Goldman Sachs names its smallest partner class in decades

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Goldman Sachs just revealed its smallest partner class in decades as Chief Executive David Solomon further shrinks the megabank’s elite inner circle.

The $2 trillion financial services giant said Tuesday will add just 60 partners to its biennial class, down from the 69 Goldman named two years ago and one of its smallest batches since the mid-1990s.

Since taking over from longtime chief Lloyd Blankfein in October 2018, Solomon — who sometimes goes by his Electronic Dance Music alter-ego DJ D-Sol — has been culling the partnership in a bid to make Goldman less top-heavy and raise the bar for entry.

Before Thursday, Solomon had whittled it down to 450 partners that make an average $1 million on an annual basis, down from 500 under Blankfein.

The incoming class is 27 percent women, 4 percent Black and 3 percent Hispanic. Those are bigger percentages than those of the existing Goldman partnership and particularly reflect Solomon’s push to diversify the gender makeup of Goldman’s top ranks. One metric that didn’t budge is LGBT representation, which remains at 1 percent.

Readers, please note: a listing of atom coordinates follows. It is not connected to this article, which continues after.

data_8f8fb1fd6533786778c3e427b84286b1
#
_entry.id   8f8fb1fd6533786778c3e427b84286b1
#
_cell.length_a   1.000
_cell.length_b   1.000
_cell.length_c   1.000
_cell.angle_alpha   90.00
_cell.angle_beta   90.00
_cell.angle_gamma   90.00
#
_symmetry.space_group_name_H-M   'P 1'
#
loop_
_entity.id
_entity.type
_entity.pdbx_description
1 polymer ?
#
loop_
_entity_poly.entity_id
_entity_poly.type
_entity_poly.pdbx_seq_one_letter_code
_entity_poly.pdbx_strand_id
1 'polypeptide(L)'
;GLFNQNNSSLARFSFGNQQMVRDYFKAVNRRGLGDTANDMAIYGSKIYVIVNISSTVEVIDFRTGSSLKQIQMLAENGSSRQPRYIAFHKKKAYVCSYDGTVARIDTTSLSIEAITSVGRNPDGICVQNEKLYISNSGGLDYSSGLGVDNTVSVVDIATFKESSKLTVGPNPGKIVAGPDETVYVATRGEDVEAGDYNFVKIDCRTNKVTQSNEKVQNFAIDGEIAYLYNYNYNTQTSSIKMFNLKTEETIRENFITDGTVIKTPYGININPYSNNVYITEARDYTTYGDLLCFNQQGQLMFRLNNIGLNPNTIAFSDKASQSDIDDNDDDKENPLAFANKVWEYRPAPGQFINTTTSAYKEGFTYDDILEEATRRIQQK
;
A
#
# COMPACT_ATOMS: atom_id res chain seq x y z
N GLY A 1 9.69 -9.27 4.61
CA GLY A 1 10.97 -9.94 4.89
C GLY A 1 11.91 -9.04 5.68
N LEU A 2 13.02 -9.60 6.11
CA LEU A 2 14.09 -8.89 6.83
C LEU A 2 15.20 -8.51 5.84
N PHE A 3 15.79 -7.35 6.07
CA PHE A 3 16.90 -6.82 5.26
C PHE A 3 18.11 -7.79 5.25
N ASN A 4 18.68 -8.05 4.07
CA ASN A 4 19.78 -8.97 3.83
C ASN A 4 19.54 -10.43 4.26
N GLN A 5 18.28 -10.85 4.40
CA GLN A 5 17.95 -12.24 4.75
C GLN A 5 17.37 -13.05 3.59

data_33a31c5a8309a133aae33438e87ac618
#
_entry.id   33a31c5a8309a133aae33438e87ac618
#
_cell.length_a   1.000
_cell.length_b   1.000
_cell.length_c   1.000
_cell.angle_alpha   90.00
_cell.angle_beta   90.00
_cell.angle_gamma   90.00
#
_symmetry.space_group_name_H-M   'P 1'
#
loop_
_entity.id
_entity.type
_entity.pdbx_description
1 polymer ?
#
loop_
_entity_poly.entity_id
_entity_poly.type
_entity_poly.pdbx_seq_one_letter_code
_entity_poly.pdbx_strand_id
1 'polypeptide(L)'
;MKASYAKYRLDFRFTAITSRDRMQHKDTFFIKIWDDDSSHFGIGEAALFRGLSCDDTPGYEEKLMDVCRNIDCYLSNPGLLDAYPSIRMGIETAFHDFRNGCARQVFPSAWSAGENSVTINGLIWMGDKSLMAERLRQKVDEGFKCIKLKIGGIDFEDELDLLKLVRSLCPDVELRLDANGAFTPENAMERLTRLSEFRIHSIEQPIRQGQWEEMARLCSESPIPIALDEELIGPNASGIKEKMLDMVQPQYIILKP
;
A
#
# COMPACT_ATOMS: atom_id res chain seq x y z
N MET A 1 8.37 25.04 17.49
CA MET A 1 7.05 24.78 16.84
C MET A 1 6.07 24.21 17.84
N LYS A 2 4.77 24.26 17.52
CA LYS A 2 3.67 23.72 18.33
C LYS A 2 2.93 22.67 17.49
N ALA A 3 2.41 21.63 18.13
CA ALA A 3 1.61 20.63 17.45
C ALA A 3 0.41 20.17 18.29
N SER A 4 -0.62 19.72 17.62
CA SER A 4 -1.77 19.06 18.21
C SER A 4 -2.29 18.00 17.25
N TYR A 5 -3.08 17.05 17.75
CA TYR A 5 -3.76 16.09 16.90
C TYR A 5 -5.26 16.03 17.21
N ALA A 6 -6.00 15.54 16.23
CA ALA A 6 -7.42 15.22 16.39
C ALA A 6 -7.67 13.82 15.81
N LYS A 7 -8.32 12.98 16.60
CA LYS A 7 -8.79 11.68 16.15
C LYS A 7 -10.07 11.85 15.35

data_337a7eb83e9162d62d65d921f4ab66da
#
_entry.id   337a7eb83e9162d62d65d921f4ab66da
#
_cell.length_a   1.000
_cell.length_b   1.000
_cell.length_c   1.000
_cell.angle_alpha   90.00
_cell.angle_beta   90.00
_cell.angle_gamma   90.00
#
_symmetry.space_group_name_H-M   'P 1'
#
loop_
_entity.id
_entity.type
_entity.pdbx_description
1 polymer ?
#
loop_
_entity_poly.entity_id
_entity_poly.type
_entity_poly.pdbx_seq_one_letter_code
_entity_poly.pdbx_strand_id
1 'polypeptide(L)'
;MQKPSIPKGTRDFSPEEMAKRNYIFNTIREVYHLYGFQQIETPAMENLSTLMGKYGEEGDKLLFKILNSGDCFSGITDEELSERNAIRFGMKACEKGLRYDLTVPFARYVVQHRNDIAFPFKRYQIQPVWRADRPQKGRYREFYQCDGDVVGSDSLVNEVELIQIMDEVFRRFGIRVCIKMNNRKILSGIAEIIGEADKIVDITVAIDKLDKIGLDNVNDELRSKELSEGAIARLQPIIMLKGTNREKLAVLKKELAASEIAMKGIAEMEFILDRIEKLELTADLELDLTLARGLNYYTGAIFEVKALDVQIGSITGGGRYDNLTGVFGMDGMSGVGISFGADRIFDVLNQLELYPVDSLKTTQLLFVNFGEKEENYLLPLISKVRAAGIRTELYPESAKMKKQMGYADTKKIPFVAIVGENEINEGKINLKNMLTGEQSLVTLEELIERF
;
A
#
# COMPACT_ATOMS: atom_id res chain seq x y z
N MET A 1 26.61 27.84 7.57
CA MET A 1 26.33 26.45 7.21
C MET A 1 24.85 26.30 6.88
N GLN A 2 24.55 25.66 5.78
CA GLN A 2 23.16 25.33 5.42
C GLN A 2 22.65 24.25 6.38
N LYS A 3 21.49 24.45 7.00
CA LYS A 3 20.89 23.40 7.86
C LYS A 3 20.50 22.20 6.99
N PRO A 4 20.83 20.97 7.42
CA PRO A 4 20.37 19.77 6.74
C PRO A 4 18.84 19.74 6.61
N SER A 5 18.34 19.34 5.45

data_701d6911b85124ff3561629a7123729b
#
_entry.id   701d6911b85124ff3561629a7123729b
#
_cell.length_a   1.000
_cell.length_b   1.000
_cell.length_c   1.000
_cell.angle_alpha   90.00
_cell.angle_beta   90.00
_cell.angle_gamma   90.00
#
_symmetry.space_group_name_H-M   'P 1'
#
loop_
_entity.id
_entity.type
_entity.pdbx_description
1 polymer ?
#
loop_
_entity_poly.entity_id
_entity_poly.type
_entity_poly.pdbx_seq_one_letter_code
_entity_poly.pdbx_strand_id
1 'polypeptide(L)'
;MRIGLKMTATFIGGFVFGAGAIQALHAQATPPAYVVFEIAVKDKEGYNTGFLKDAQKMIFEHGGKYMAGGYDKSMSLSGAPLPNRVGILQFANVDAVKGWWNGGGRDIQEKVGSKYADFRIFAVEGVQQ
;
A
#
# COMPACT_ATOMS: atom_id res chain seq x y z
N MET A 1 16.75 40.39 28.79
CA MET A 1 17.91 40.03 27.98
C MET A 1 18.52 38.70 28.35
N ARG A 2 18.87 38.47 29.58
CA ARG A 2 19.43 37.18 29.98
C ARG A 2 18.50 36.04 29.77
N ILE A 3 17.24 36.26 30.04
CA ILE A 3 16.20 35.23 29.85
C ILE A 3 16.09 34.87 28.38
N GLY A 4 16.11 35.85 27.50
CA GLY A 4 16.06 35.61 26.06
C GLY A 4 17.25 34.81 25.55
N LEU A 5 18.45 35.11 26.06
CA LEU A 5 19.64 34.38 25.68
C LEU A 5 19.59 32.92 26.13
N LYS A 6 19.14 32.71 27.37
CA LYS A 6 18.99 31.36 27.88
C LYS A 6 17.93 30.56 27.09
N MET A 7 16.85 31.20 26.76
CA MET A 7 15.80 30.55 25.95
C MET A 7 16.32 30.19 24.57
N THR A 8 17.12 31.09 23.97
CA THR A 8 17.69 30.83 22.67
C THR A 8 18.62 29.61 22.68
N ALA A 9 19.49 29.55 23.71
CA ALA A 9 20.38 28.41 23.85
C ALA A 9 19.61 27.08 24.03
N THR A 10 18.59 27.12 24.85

“Together, our new partners have more than 850 years of combined experience at Goldman Sachs, and bring deep and broad expertise to their new roles,” Solomon wrote in a statement. “Importantly, the class is accretive to the diversity of the partnership, as we continue to advance diversity and inclusion at our firm.”

More than half of the class was recruited by Goldman out of school. More than half are also in Goldman’s investment banking division, which Solomon and his No. 2, John Waldron, used to run before taking over the C-Suite. A major theme of Solomon’s leadership has been a focus on investment banking, moving away from the company’s global markets trading practice which was where Blankfein and his team hailed.

The newly minted partners will take part in a newly enhanced profit-sharing structure that uses a controversial tax break known as carried interest to give all Goldman partners a cut of future investment fund profits.

Solomon and his team borrowed the new system from the private equity world that has been stealing talent from Goldman and other bulge bracket banks for years.

But even some private equity players have criticized carried interest as a way of letting firms pay out executive income in the form of lower capital gains rates. In a clear attempt to combat that perception, Goldman has mulled lending partners up to $500,000 each that they would invest in the bank’s private funds and incentivize growth.

A Global Asset Management Seoul Korea Magazine

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